ANZ sends shockwaves through big four
A weaker-than-expected profit from ANZ and its $3 billion capital raising have sparked a massive selloff of shares in the banking sector.
ANZ’s cash profit rose to $5.4 billion in the nine months to June 30, putting it on track for a record $7.2 billion annual profit.
But the nine-month windfall fell short of market expectations.
“The fact that they are two to three per cent under what the market was expecting, the reaction to that has been pretty savage,” IG market strategist Evan Lucas said.
“That has hit the other banks pretty hard, because this is a shock to see ANZ’s revenue and cash net profit a lot further under than what was expected.”
ANZ also said its provisions for bad and doubtful debts had increased, partly due to stress in the resources and agriculture sectors.
“That’s a concern and the inferred meaning is if ANZ is feeling it, they are all going to feel something,” Mr Lucas said.
ANZ’s profit update came as it launched a $3 billion capital raising to help meet new rules from regulators to provide an extra buffer for banks’ home loan books.
ANZ will issue up to $2.5 billion of new shares to institutional investors at a discounted price, while ordinary shareholders will be tapped for up to $500 million via a share purchase plan.
The move will dilute the value of existing ANZ shares, and has heightened expectations of a similar move from Australia’s largest bank, the Commonwealth, which reports its annual results on Tuesday.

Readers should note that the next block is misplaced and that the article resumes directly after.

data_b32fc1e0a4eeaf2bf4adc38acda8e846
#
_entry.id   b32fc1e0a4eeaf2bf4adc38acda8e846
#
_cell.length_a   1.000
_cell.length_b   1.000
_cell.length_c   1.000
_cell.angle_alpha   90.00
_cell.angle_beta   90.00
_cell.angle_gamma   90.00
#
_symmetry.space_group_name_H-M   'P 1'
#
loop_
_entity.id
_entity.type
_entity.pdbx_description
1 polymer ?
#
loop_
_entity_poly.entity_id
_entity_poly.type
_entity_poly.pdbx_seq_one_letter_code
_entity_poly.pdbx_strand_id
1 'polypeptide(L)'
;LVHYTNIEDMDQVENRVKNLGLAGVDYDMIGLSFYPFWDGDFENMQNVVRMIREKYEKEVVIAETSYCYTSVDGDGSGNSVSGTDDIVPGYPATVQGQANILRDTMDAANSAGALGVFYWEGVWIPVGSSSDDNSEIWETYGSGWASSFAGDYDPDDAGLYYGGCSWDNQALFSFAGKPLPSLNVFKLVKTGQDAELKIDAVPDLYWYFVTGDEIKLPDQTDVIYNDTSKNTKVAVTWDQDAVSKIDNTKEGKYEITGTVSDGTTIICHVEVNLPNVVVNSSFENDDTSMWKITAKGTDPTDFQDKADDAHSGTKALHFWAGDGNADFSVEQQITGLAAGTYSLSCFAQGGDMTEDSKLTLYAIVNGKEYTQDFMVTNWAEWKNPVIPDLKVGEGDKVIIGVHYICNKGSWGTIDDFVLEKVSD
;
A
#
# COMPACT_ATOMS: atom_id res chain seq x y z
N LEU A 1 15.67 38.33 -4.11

Rival National Australia Bank raised $5.5 billion with a share entitlement offer in May, and Westpac recently issued capital notes and sold down its stake in BT Investment Management.
“CBA clearly is the one the market is waiting for, and we will probably find out what they are going to do on Tuesday,” Mr Lucas said.
“There is still a theory and belief that they’re going to have do a few bits and pieces elsewhere to get them up to what needs to be raised in regard to the new APRA rules.”
CBA shares closed $2.82, or 3.2 per cent, lower at $84.55 while Westpac lost $1.05, or 3.04 per cent, to $33.44 and NAB dropped 75 cents, or 2.2 per cent, to $33.59.
ANZ shares have been halted from trade while it carries out its institutional share placement.
Chief financial officer Shayne Elliott said a share placement provided more certainty for shareholders than other capital improvement methods, such as consecutive underwritten dividend reinvestment plans.